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Archive: First steps with Convolutional Networks

Published: 2021-04-29
Updated: 2023-09-02

Note: Originally posted April 29th, 2021, this is post 77 in the archived Deep Learning for Computer Vision series (cs231n).

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I’ve finished the batchnorm code, and have moved on to the ConvolutionalNetworks.ipynb, which is where the student implements CPU-based convolutional layers and constructs a (very simple) convolutional neural net using some Cython code the author’s prepared for demo purposes (to speed up training epochs).

The convolutional network notes are super helpful here. Additionally, I found this talk (sort of a greatest hits of cs231n) to be extremely useful in grasping the more general idea of ConvNets and the affect they’ve had on the computer vision research space.

Convolutional Neural Networks

Fortunately, I was given a very brief introduction to convolutional nets in some coursework this semester (amusingly, through slides which appear to be largely adapted from the cs231n course material), but it took me a while to understand one of the bigger ‘wins’ of convolution - specifically, that while particular image filters in the past were the result of careful study and domain expertise, that now, you can have a model learn useful filters (i.e. convolutional layer weights) through an automated process. This is an oversimplification, but I feel a useful heuristic/frame-of-reference when starting out.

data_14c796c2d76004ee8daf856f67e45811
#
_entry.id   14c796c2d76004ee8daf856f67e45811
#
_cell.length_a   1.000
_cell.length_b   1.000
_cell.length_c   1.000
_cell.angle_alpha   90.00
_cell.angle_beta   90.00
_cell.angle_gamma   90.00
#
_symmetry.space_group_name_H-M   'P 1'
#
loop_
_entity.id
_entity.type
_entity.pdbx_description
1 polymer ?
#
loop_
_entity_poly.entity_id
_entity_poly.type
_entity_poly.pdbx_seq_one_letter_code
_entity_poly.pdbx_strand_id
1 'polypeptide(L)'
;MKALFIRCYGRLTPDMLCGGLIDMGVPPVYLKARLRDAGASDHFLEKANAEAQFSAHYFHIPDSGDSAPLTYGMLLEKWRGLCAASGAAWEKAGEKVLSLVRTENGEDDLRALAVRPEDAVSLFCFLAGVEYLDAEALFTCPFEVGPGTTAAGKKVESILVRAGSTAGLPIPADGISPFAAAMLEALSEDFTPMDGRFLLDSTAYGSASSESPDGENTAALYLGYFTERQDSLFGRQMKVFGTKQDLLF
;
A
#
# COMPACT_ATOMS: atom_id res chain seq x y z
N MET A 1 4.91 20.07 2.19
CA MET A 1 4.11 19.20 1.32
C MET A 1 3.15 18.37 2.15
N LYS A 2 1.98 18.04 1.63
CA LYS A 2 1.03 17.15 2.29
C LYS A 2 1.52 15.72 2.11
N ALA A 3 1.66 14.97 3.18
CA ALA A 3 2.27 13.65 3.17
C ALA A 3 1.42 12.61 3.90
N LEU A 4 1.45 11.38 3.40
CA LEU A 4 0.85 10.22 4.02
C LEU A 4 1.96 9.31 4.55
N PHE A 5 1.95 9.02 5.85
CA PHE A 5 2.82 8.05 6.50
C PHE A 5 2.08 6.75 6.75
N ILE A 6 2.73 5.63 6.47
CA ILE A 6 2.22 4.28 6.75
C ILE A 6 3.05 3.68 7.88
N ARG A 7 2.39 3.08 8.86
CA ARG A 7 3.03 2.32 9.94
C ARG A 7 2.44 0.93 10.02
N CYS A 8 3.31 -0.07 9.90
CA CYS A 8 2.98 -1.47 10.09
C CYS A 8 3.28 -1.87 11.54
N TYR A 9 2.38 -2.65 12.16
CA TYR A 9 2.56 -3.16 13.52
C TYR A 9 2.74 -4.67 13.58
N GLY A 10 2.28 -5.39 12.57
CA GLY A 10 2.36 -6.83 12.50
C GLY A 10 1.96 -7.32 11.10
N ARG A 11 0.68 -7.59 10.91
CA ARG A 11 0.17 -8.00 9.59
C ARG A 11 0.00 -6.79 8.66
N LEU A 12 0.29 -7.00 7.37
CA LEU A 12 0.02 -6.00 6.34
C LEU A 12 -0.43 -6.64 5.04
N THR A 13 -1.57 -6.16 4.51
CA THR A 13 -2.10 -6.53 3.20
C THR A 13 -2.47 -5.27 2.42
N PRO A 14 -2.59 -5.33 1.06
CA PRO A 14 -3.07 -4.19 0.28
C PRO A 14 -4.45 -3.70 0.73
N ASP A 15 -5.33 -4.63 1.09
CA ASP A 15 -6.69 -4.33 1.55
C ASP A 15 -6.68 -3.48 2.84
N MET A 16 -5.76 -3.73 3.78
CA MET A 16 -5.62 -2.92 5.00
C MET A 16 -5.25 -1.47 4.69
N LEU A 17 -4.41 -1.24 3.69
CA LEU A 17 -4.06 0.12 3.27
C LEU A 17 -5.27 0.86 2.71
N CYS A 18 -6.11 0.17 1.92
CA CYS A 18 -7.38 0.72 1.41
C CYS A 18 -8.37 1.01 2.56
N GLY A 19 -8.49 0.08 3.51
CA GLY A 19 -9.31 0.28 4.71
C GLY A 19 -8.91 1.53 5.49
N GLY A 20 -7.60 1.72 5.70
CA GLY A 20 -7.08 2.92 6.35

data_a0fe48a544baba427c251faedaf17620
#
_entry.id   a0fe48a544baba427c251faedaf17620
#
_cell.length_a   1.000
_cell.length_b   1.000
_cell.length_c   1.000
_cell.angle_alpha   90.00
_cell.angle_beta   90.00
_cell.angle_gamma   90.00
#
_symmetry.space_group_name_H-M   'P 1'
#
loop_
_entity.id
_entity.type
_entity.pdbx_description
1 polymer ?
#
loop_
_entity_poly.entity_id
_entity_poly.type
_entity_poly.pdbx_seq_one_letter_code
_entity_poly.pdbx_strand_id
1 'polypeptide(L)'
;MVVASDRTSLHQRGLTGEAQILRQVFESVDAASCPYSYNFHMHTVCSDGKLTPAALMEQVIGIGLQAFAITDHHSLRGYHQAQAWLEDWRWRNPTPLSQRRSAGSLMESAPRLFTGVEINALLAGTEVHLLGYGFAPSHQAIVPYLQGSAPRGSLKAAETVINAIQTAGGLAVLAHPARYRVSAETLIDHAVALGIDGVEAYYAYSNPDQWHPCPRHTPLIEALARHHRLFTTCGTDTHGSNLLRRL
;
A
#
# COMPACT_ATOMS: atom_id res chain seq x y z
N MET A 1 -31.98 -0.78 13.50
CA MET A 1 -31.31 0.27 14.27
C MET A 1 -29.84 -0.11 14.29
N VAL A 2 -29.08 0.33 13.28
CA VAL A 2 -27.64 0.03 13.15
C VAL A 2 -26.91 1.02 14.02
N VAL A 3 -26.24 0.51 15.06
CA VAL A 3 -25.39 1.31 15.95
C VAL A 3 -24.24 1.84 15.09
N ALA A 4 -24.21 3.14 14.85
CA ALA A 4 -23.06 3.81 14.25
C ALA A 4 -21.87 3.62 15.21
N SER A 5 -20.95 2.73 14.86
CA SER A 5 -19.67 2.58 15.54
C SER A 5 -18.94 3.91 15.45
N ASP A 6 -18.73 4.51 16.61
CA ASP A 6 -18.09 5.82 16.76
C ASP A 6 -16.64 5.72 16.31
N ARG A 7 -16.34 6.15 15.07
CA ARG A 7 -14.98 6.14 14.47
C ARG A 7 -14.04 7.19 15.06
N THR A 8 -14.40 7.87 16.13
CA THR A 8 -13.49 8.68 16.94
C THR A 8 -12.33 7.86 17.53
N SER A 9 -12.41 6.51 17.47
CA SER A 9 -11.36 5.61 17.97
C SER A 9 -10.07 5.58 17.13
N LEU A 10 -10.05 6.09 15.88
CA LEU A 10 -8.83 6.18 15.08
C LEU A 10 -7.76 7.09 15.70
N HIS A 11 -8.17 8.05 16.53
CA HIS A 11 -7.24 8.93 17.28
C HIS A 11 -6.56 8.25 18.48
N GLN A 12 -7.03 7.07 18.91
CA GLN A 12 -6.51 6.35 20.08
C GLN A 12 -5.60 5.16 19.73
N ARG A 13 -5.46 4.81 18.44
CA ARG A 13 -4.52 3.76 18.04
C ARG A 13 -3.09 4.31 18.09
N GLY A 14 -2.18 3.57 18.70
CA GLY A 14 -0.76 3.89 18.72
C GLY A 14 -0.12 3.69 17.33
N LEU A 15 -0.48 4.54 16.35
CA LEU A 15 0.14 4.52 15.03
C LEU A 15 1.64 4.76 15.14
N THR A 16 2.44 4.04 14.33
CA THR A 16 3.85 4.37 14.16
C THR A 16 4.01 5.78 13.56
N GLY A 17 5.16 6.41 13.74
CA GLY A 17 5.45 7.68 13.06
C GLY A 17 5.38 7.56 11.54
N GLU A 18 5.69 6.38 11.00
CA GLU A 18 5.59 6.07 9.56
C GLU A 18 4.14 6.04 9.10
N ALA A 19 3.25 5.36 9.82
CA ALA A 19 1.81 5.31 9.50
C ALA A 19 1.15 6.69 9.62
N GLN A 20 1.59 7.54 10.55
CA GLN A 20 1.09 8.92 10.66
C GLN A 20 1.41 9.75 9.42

There's so much more to it than that - I didn't even mention priors. The way the network structure complements the input data structure of images with naturally occurring soft attention. etc.

With at least something resembling an idea of my goal, it was relatively straightforward to implement the naive forward/backward passes the assignment has you start off with (after getting accustomed to working with non-flattened input data). I ran the unit tests and noted the accuracies were all within listed tolerances.

Implementing the 3-layer ConvNet the assignment has you create requires you compile the Cython code shipped with the starter code. After messing about for a bit getting the those extensions to compile properly in my local environment, I was able to compose that in much the same way as the affine layers before. I was able to verify these are working as anticipated by overfitting on a toy dataset of a few samples.

TODO: Implement Spatial/Group batch normalization per the instructions.

I remember being directed to skip ahead on implementing these types of batch norm for sake of time, and unfortunately I never got to finish it out. Would make for a fun exercise one of these days.

Update (2021): Have been reading through both the PyTorch and TensorFlow notebooks to get a general sense of how they differ, as well as looking through instructions to get PyTorch installed on my system (in a sane way). But I’ll finish the ‘from-scratch’-CNN before moving on.

This did get done, see the trained first layer's weights ( W1W_1) visualized: First convultion layer weights visualized

This shows each of our 32 convolutional filters ( FF) from the first layer ( W1W_1), where each filter has 3 channels, each of size 32×3232 \times 32 (i.e. W1RF×C×H×W=R32×3×32×32W_1 \in ℝ^{F \times C \times H \times W} = ℝ^{32 \times 3 \times 32 \times 32}). Since each filter has an immediate visual interpretation, grid visualization an easy way to inspect what’s happening.

We can see some edge detectors are learned for vertical & horizontal edges, among other things. There’s definitely a more recent source, but you can see more about this technique of interpreting CNN weights in this video.